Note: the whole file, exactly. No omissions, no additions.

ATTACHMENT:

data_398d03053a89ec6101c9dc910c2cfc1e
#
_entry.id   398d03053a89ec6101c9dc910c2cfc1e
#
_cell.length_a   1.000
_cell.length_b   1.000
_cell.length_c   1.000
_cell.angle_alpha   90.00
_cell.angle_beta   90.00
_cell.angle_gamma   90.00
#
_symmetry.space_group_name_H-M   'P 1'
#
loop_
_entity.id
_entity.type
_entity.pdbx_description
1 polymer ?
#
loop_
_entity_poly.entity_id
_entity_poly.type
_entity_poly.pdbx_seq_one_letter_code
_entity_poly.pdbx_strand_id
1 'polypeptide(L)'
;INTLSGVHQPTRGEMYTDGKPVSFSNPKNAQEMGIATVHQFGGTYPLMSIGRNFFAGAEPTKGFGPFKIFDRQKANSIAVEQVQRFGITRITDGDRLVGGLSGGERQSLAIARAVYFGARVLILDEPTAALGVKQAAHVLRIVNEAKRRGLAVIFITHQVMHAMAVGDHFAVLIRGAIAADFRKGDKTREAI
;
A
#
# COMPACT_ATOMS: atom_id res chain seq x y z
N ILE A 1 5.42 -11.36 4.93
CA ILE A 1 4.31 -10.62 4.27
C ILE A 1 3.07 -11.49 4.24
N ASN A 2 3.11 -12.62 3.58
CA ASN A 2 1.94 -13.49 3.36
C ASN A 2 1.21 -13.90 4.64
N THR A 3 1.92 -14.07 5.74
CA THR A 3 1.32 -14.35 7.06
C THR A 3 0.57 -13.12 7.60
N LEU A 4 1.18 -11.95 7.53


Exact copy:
data_398d03053a89ec6101c9dc910c2cfc1e
#
_entry.id   398d03053a89ec6101c9dc910c2cfc1e
#
_cell.length_a   1.000
_cell.length_b   1.000
_cell.length_c   1.000
_cell.angle_alpha   90.00
_cell.angle_beta   90.00
_cell.angle_gamma   90.00
#
_symmetry.space_group_name_H-M   'P 1'
#
loop_
_entity.id
_entity.type
_entity.pdbx_description
1 polymer ?
#
loop_
_entity_poly.entity_id
_entity_poly.type
_entity_poly.pdbx_seq_one_letter_code
_entity_poly.pdbx_strand_id
1 'polypeptide(L)'
;INTLSGVHQPTRGEMYTDGKPVSFSNPKNAQEMGIATVHQFGGTYPLMSIGRNFFAGAEPTKGFGPFKIFDRQKANSIAVEQVQRFGITRITDGDRLVGGLSGGERQSLAIARAVYFGARVLILDEPTAALGVKQAAHVLRIVNEAKRRGLAVIFITHQVMHAMAVGDHFAVLIRGAIAADFRKGDKTREAI
;
A
#
# COMPACT_ATOMS: atom_id res chain seq x y z
N ILE A 1 5.42 -11.36 4.93
CA ILE A 1 4.31 -10.62 4.27
C ILE A 1 3.07 -11.49 4.24
N ASN A 2 3.11 -12.62 3.58
CA ASN A 2 1.94 -13.49 3.36
C ASN A 2 1.21 -13.90 4.64
N THR A 3 1.92 -14.07 5.74
CA THR A 3 1.32 -14.35 7.06
C THR A 3 0.57 -13.12 7.60
N LEU A 4 1.18 -11.95 7.53